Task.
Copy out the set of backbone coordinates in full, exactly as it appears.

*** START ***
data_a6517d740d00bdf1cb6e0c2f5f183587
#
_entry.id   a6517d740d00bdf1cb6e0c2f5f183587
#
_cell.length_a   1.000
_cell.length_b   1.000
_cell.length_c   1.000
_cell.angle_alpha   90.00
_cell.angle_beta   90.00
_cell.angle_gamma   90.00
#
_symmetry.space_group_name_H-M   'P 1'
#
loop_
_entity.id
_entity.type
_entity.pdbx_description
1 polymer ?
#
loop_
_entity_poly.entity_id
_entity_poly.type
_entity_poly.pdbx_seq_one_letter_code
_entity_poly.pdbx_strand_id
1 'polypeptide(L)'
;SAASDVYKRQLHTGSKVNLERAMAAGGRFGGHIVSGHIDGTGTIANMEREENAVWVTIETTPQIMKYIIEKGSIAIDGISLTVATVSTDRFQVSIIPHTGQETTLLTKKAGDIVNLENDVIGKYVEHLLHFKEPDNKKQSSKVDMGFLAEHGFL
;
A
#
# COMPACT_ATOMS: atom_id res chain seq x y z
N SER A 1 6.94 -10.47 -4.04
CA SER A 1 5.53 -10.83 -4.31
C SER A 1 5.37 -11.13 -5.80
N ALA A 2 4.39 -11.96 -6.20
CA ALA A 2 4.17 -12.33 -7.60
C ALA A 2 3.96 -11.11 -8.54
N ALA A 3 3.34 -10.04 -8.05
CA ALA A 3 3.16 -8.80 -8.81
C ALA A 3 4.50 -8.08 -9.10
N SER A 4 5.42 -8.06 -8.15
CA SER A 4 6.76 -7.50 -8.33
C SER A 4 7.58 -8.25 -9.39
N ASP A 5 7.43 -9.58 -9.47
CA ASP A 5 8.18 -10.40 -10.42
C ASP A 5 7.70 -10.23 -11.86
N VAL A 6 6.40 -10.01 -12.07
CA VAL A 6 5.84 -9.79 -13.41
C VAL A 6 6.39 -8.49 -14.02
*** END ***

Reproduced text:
data_a6517d740d00bdf1cb6e0c2f5f183587
#
_entry.id   a6517d740d00bdf1cb6e0c2f5f183587
#
_cell.length_a   1.000
_cell.length_b   1.000
_cell.length_c   1.000
_cell.angle_alpha   90.00
_cell.angle_beta   90.00
_cell.angle_gamma   90.00
#
_symmetry.space_group_name_H-M   'P 1'
#
loop_
_entity.id
_entity.type
_entity.pdbx_description
1 polymer ?
#
loop_
_entity_poly.entity_id
_entity_poly.type
_entity_poly.pdbx_seq_one_letter_code
_entity_poly.pdbx_strand_id
1 'polypeptide(L)'
;SAASDVYKRQLHTGSKVNLERAMAAGGRFGGHIVSGHIDGTGTIANMEREENAVWVTIETTPQIMKYIIEKGSIAIDGISLTVATVSTDRFQVSIIPHTGQETTLLTKKAGDIVNLENDVIGKYVEHLLHFKEPDNKKQSSKVDMGFLAEHGFL
;
A
#
# COMPACT_ATOMS: atom_id res chain seq x y z
N SER A 1 6.94 -10.47 -4.04
CA SER A 1 5.53 -10.83 -4.31
C SER A 1 5.37 -11.13 -5.80
N ALA A 2 4.39 -11.96 -6.20
CA ALA A 2 4.17 -12.33 -7.60
C ALA A 2 3.96 -11.11 -8.54
N ALA A 3 3.34 -10.04 -8.05
CA ALA A 3 3.16 -8.80 -8.81
C ALA A 3 4.50 -8.08 -9.10
N SER A 4 5.42 -8.06 -8.15
CA SER A 4 6.76 -7.50 -8.33
C SER A 4 7.58 -8.25 -9.39
N ASP A 5 7.43 -9.58 -9.47
CA ASP A 5 8.18 -10.40 -10.42
C ASP A 5 7.70 -10.23 -11.86
N VAL A 6 6.40 -10.01 -12.07
CA VAL A 6 5.84 -9.79 -13.41
C VAL A 6 6.39 -8.49 -14.02